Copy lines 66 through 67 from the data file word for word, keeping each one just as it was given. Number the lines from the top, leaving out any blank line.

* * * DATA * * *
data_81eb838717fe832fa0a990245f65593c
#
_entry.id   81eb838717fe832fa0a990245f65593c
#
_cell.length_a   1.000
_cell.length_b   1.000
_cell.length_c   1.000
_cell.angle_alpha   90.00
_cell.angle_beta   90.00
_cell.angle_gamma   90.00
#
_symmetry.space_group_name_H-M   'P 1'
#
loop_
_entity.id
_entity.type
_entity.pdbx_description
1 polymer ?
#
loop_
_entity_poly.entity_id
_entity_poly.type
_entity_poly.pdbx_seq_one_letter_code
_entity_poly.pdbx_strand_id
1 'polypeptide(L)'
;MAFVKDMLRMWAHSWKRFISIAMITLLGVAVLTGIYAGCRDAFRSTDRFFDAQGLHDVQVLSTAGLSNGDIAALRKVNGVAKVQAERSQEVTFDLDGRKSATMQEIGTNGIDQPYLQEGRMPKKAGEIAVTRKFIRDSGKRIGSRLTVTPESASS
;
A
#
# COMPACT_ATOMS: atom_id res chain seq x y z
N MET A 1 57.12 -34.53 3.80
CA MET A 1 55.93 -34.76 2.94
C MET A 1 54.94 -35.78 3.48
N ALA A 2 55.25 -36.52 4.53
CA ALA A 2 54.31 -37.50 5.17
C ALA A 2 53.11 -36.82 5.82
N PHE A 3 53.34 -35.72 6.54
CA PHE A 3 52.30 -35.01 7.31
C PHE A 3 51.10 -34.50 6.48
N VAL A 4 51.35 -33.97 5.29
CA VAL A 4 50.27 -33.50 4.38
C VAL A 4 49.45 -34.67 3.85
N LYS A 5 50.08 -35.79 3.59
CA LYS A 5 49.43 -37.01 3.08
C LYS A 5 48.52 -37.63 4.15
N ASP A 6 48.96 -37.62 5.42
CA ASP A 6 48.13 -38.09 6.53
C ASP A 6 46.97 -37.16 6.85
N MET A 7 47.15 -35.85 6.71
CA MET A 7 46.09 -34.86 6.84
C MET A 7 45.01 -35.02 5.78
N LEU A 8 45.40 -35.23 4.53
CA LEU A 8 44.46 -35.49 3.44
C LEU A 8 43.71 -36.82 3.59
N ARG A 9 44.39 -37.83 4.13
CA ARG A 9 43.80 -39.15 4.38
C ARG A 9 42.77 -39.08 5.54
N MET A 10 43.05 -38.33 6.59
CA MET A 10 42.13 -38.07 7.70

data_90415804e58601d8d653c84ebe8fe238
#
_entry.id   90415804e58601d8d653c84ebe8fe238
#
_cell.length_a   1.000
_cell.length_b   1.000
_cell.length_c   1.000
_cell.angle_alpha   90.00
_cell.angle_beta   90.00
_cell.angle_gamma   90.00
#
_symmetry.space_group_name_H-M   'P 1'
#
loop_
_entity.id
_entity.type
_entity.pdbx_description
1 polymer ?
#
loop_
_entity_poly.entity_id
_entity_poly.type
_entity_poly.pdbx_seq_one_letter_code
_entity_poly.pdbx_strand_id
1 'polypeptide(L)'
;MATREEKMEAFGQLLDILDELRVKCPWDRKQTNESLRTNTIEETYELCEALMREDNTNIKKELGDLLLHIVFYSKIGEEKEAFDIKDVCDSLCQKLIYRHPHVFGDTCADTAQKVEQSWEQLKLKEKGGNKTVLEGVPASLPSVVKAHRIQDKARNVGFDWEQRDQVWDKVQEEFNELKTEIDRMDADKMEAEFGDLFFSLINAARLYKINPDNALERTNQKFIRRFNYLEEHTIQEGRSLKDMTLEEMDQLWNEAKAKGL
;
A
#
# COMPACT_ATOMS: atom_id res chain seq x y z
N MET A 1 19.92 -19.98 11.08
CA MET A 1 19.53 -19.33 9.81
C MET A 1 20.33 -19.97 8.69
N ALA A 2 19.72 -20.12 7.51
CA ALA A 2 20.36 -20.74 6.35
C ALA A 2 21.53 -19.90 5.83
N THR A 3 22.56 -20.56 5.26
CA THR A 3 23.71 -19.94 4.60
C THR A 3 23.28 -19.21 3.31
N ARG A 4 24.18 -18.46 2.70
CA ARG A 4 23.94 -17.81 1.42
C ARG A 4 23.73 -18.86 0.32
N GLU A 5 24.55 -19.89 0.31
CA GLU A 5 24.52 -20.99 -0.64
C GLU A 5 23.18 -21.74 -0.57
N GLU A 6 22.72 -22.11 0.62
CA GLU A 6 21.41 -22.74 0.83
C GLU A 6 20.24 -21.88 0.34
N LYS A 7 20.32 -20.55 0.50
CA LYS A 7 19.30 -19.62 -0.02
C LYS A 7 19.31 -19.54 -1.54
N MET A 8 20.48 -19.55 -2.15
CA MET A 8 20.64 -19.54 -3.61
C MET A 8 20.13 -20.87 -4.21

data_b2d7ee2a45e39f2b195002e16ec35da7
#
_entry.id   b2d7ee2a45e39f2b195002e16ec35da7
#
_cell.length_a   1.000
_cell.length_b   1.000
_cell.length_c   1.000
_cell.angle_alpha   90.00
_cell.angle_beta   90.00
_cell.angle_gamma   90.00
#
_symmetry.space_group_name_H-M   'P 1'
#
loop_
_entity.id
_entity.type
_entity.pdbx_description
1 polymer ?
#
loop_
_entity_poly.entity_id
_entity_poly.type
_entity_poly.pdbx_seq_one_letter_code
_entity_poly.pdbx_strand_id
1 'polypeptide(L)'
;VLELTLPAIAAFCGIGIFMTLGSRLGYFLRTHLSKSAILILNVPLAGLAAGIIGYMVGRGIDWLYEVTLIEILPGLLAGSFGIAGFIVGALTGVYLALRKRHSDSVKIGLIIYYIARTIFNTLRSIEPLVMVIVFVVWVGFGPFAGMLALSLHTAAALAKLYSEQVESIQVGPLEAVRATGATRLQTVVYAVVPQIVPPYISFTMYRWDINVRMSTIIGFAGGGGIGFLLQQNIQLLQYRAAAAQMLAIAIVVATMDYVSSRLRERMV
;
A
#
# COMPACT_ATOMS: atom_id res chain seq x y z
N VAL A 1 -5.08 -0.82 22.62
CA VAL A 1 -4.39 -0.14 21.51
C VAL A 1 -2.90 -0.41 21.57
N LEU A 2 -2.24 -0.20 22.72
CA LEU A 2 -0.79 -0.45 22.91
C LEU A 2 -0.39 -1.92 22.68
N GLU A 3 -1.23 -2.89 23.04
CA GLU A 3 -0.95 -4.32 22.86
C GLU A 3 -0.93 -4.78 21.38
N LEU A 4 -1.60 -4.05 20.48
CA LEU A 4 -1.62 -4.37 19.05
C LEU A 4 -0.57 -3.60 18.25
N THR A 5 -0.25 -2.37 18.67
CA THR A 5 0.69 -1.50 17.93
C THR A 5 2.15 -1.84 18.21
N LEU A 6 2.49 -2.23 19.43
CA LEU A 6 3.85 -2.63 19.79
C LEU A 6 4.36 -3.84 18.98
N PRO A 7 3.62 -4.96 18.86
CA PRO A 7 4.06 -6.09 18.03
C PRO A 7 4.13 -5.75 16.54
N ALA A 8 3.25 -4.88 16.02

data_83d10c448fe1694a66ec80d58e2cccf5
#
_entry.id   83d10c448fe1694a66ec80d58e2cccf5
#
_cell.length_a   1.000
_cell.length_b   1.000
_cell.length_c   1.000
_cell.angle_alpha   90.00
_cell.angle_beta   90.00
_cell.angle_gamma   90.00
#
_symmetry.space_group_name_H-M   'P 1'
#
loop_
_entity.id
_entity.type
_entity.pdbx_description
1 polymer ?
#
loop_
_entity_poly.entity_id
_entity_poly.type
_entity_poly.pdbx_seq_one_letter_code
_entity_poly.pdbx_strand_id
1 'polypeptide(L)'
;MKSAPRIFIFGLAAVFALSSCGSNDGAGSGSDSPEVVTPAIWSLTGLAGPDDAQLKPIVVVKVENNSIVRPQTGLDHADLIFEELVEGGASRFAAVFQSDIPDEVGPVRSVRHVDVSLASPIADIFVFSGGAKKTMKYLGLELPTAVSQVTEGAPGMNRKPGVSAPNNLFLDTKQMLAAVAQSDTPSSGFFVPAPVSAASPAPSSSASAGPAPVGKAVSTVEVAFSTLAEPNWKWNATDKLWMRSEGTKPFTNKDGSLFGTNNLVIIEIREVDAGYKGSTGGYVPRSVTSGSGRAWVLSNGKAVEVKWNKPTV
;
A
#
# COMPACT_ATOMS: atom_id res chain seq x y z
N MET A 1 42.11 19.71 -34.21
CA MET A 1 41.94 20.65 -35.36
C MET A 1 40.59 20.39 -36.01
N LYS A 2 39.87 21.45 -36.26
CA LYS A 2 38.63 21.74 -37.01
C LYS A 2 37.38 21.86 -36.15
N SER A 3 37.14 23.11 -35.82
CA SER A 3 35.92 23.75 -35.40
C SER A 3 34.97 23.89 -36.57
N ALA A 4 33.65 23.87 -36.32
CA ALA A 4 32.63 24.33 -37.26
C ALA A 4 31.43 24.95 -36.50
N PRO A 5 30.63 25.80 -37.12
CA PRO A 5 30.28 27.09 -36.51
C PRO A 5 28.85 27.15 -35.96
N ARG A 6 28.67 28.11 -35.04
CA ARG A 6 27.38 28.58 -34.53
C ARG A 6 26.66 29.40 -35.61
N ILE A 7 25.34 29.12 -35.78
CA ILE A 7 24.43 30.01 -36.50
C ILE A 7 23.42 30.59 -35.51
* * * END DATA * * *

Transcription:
_cell.length_c   1.000
_cell.angle_alpha   90.00